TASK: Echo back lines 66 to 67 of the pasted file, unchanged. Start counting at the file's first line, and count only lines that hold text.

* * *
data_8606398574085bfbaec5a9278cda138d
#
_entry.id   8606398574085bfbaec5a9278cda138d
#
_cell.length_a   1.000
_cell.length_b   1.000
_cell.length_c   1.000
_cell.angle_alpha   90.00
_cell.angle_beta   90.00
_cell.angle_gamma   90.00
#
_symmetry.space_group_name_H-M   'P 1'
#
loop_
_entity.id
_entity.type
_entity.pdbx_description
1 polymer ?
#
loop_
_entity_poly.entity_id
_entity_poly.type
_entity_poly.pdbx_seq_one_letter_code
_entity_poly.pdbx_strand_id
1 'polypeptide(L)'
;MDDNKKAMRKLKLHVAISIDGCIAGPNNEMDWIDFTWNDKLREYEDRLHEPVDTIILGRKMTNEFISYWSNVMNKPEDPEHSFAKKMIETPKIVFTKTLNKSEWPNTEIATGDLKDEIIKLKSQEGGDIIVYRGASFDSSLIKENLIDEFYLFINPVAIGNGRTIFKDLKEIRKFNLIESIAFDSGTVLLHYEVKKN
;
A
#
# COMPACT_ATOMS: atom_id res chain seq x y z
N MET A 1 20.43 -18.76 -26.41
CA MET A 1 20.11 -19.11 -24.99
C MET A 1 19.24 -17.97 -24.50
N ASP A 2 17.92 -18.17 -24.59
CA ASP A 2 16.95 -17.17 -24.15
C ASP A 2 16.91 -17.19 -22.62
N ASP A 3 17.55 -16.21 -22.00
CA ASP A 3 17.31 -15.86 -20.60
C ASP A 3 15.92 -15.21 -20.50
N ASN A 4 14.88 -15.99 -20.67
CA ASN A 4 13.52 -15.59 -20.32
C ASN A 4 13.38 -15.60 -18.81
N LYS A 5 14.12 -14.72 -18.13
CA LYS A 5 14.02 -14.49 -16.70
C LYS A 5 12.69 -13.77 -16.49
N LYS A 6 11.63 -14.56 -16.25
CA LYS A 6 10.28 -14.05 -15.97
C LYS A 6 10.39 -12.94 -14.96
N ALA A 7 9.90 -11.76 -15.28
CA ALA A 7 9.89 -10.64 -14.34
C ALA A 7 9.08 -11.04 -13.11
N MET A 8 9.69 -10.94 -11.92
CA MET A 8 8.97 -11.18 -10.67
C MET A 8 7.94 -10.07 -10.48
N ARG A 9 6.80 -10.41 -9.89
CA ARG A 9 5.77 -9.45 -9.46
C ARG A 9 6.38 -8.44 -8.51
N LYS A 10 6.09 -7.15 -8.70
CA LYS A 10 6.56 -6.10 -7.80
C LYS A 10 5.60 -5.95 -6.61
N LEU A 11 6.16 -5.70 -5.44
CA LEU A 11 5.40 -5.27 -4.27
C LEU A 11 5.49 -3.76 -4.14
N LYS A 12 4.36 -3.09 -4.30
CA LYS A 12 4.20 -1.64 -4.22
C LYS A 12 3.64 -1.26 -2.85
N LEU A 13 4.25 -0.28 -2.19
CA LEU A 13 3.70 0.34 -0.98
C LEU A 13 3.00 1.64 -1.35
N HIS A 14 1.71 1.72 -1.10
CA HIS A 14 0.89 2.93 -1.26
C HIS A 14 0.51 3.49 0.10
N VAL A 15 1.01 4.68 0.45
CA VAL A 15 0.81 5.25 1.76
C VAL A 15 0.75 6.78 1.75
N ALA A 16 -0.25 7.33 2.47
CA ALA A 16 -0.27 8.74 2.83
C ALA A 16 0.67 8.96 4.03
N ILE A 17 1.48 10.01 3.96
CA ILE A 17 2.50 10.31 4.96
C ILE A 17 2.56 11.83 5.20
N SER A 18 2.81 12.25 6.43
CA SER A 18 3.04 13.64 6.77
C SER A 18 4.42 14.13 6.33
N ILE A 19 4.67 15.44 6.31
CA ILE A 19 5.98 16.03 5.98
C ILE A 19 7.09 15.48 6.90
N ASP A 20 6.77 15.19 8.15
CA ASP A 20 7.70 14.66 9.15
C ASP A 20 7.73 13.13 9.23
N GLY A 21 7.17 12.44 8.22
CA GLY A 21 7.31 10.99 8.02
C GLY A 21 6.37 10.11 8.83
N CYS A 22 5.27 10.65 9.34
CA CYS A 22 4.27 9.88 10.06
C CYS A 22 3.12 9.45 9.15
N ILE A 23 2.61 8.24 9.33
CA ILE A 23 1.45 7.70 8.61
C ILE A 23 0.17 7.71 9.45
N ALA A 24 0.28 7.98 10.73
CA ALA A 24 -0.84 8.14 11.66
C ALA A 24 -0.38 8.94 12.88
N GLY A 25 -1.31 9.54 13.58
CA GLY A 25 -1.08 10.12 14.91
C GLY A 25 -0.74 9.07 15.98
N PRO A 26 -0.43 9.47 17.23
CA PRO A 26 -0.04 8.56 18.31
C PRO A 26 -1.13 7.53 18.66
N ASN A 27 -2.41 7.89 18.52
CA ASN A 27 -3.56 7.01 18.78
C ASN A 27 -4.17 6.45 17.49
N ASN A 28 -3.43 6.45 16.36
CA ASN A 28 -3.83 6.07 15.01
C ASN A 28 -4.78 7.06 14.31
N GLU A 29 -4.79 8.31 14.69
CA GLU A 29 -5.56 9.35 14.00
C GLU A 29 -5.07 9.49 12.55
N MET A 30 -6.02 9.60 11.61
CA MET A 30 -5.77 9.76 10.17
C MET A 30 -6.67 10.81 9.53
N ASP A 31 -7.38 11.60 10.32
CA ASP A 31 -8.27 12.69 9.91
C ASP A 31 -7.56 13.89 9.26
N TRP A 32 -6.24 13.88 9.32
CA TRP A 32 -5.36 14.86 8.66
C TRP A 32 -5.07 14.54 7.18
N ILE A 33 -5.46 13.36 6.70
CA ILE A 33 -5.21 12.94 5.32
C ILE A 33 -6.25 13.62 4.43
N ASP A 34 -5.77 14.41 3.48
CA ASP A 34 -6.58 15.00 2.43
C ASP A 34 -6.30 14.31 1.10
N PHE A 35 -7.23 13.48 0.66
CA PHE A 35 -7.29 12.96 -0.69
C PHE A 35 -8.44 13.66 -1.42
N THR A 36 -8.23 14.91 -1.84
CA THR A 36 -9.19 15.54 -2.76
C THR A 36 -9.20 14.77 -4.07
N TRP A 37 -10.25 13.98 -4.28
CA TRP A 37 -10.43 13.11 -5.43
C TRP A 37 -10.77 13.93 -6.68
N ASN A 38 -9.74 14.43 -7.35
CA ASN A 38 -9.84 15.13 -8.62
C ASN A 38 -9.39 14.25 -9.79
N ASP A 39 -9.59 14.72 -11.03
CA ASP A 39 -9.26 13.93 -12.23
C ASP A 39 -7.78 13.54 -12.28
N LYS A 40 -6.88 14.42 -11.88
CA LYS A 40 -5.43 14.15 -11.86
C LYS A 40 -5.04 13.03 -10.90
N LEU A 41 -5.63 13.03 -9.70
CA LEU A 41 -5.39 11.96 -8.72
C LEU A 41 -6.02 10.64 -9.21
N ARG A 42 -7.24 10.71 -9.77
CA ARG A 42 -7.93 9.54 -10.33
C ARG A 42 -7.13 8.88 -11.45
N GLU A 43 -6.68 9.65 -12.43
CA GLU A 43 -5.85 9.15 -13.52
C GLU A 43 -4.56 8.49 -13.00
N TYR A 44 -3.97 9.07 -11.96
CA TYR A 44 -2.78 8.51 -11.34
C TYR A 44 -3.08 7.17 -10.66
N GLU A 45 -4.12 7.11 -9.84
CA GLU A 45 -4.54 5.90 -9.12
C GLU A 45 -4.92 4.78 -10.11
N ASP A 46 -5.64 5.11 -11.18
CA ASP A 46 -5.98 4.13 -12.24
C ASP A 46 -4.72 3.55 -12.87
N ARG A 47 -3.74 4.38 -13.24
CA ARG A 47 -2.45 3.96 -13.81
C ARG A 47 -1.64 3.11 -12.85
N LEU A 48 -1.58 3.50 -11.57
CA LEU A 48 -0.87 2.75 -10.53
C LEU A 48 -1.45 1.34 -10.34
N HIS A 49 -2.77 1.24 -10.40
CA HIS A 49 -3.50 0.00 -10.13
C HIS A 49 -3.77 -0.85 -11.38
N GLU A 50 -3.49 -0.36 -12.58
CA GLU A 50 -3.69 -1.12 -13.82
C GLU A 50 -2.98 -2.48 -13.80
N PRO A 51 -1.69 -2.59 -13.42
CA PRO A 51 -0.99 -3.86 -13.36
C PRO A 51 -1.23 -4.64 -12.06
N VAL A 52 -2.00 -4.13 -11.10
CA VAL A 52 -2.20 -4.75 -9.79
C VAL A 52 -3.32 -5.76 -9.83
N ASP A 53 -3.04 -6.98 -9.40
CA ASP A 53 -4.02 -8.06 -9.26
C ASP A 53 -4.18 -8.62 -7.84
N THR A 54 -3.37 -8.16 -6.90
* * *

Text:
C LYS A 12 3.64 -1.26 -2.85
N LEU A 13 4.25 -0.28 -2.19